When you’ve been programming long enough, you’ll have some interesting stories to tell - about bugs that confounded you, crazy clients who didn’t know what they wanted, or mad managers who wanted everything delivered yesterday.

Looking back, I can think of three fascinating bugs I’ve encountered. You encounter your typical timing-issues or framework idiosyncrasies every now and then, which can be quite hard to understand and fix. But these three bugs are a different species altogether.

Out of disk space

It appeared that one of our servers couldn’t process any requests because it had run out of disk space. (At least that’s what the web server logs said). It seemed strange, because we didn’t have that much data on the server. Doing a df -h showed several gigabytes of free space remaining.

It was odd, but what was odder was the database we had in place. It generated a file for each record that it created. As a result, we ended up with a very large number of small files on the system.

As it tuns out, we had hit the maximum number of files that the filesystem would allow us to create! Running a df -i confirmed that we had run out of inodes. The obvious solution was to move to a better data storage mechanism. Alas, in that company, we never took the obvious solution. But that’s the subject of another blog post ;)

The mystery of the disappearing card

We were working on an online poker game, which used virtual currency. I am thankful that we were using virtual money, considering the number of bugs we had in that piece-of-crap of a program.

So one day, the client complained that a card would disappear randomly in the game. For a long time, we couldn’t replicate the issue - until it finally happened on a developer machine. It seemed completely random, and we couldn’t narrow it down to a particular scenario.

Of course, to solve a bug, you first have to reproduce it. So one of the devs sat on his machine all day, playing poker while inspecting the network requests/responses and logs. He got to a point where he figured out that it was only the Ace of Diamonds that would disappear.

What was so special about the Ace of Diamonds that made it disappear? The network logs showed that the server was serving the response correctly. How the heck did it disappear? Clearly, the problem was not on the server. Even so, we decided to walk through the code again, debug it line-by-line just to ensure that the correct response was being served.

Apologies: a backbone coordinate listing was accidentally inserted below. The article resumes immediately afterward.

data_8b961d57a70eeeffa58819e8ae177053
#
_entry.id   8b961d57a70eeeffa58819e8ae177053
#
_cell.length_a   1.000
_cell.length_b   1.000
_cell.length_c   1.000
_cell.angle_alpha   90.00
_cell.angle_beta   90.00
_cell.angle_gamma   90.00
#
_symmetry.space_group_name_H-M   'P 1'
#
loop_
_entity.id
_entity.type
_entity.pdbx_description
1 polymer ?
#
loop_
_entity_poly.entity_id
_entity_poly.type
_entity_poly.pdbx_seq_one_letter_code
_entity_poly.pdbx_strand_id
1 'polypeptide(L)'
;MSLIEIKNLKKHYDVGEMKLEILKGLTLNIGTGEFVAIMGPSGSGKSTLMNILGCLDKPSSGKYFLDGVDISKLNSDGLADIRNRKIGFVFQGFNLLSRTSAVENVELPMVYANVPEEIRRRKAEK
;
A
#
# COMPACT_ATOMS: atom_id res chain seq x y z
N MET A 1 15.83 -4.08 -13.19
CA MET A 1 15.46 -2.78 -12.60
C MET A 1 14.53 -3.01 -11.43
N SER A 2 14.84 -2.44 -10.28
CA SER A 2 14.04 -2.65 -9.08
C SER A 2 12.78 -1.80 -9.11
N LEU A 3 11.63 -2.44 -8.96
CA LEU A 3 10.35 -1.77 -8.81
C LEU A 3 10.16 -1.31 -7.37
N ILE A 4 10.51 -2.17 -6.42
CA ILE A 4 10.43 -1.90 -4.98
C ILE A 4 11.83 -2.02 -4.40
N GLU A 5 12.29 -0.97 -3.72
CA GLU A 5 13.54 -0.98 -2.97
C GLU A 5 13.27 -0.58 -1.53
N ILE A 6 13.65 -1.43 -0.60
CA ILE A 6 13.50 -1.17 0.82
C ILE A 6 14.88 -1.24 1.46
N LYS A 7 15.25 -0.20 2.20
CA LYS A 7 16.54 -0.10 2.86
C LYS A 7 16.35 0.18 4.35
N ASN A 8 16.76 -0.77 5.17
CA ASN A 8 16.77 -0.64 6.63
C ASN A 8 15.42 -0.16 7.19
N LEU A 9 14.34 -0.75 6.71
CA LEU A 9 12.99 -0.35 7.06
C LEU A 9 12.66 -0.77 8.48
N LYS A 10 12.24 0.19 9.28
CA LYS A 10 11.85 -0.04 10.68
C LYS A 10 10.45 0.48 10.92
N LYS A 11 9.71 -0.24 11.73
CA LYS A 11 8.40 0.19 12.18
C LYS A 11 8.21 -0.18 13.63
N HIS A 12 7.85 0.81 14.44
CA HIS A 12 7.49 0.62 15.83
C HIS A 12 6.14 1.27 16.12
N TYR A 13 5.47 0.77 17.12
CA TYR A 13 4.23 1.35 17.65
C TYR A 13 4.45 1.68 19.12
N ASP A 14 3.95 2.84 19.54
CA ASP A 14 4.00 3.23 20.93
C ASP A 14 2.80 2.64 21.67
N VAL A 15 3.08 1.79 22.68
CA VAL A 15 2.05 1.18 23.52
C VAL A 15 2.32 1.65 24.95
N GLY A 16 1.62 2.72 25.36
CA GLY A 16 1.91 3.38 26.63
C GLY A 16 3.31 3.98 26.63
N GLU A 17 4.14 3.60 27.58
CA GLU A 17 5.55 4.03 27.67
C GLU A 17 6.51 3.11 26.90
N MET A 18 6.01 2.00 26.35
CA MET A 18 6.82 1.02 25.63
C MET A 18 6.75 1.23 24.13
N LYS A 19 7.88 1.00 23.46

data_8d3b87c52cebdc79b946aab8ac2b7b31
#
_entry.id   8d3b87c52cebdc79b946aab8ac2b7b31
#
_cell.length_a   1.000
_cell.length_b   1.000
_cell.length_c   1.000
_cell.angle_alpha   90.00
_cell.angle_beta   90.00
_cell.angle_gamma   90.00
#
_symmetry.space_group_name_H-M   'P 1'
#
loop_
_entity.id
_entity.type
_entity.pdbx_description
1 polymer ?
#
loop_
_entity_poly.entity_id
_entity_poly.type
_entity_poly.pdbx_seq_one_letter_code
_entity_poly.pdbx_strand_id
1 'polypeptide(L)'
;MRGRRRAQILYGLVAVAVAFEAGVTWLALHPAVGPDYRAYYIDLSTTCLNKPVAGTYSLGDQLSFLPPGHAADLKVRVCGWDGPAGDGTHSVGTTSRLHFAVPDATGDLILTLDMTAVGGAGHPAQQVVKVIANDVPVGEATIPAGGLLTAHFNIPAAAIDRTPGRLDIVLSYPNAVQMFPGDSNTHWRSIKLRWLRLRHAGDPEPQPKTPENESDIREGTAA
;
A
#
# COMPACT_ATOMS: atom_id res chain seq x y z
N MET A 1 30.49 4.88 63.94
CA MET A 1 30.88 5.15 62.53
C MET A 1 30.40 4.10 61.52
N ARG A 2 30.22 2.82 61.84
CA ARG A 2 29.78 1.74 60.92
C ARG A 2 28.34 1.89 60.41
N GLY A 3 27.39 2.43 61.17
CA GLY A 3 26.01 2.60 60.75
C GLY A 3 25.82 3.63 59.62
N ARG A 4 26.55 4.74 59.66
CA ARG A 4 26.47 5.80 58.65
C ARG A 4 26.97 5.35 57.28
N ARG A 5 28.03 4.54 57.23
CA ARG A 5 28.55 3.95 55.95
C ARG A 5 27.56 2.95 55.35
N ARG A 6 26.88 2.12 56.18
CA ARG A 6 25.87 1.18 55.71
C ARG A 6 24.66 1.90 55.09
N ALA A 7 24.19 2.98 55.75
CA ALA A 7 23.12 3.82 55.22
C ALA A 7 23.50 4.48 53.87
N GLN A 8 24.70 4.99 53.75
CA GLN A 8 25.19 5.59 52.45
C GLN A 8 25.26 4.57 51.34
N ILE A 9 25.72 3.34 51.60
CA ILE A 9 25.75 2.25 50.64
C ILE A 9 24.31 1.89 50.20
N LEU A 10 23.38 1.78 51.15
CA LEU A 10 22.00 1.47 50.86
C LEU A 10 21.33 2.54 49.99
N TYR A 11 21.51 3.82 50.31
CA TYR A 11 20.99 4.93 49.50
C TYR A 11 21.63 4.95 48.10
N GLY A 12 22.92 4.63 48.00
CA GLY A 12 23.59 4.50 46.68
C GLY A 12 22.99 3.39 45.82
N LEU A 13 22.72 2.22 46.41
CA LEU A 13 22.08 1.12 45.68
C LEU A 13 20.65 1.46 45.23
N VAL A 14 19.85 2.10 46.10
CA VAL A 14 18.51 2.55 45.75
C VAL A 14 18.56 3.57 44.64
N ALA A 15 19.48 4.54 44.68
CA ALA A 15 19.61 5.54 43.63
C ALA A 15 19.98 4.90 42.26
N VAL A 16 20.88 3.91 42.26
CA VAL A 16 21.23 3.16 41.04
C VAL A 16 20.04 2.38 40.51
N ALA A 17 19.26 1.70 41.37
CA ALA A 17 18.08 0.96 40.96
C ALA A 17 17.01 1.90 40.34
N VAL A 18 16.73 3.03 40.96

A couple of other people tried to replicate the issue. We found that it happened only on some of the boxes. Trying to narrow it down further, we tried different browsers. And that’s when we realized what was happening.

The Ace of Diamonds had an image file which was named ad.png. The AdBlock browser extension decided that this was an advertisement and blocked the image.

To solve the problem, we simply renamed the file.

The slow Sudoku

Remember when Sudoku had become crazy popular around 8-10 years ago? I was in college at the time, and decided to build a Sudoku program for my project.

I built it in C++ using Qt for the GUI. I also came up with a rather crazy algorithm that used three-dimensional arrays instead of two-dimensional ones. (The third dimension was the model the small 3x3 minigrid).

Well, adding that extra complexity also added a lot of computational overhead, making my program very slow. Or so I thought.

After the program was complete, it took about 5-10 seconds to solve a puzzle on my home PC. But when I deployed it on the PC in my college, it took less than a second to solve it!

Now that didn’t make any sense. My home PC was much faster - it was a Pentium-4 with 1.6GHz, whereas my college PC was only a Pentium-3 800MHz. I also had more RAM and a better graphics card. It just didn’t make sense. This had to be solved!

Digging further, I started looking at log files and dmesg output on my home PC. I saw a strange message popping up whenever I ran my program: “CPU running in modulated clock mode”. I searched online for what it meant - apparently, my CPU was running too hot and the kernel was throttling the speed to keep it cool.

I popped open my cabinet and saw that my CPU fan wasn’t working. I replaced it, and my Sudoku became fast again!